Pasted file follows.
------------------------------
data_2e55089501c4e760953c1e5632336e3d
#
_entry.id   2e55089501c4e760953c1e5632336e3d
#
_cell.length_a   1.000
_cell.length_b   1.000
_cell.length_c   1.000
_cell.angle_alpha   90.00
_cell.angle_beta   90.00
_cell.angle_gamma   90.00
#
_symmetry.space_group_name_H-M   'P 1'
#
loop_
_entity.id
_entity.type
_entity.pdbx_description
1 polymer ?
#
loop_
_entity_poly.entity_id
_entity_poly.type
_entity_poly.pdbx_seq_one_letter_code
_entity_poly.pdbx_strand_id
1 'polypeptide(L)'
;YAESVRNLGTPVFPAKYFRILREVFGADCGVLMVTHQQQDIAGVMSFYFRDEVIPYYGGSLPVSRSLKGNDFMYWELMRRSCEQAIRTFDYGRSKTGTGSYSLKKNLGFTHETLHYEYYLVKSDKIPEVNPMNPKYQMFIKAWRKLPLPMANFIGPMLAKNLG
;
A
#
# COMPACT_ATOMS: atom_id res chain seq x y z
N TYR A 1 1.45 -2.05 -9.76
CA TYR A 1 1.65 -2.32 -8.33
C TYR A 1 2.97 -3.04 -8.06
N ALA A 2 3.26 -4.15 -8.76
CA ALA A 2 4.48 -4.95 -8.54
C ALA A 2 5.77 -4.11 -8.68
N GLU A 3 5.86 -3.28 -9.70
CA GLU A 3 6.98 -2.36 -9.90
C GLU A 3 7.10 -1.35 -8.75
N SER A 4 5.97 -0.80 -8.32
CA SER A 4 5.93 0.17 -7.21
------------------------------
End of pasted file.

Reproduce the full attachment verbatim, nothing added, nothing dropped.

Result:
data_2e55089501c4e760953c1e5632336e3d
#
_entry.id   2e55089501c4e760953c1e5632336e3d
#
_cell.length_a   1.000
_cell.length_b   1.000
_cell.length_c   1.000
_cell.angle_alpha   90.00
_cell.angle_beta   90.00
_cell.angle_gamma   90.00
#
_symmetry.space_group_name_H-M   'P 1'
#
loop_
_entity.id
_entity.type
_entity.pdbx_description
1 polymer ?
#
loop_
_entity_poly.entity_id
_entity_poly.type
_entity_poly.pdbx_seq_one_letter_code
_entity_poly.pdbx_strand_id
1 'polypeptide(L)'
;YAESVRNLGTPVFPAKYFRILREVFGADCGVLMVTHQQQDIAGVMSFYFRDEVIPYYGGSLPVSRSLKGNDFMYWELMRRSCEQAIRTFDYGRSKTGTGSYSLKKNLGFTHETLHYEYYLVKSDKIPEVNPMNPKYQMFIKAWRKLPLPMANFIGPMLAKNLG
;
A
#
# COMPACT_ATOMS: atom_id res chain seq x y z
N TYR A 1 1.45 -2.05 -9.76
CA TYR A 1 1.65 -2.32 -8.33
C TYR A 1 2.97 -3.04 -8.06
N ALA A 2 3.26 -4.15 -8.76
CA ALA A 2 4.48 -4.95 -8.54
C ALA A 2 5.77 -4.11 -8.68
N GLU A 3 5.86 -3.28 -9.70
CA GLU A 3 6.98 -2.36 -9.90
C GLU A 3 7.10 -1.35 -8.75
N SER A 4 5.97 -0.80 -8.32
CA SER A 4 5.93 0.17 -7.21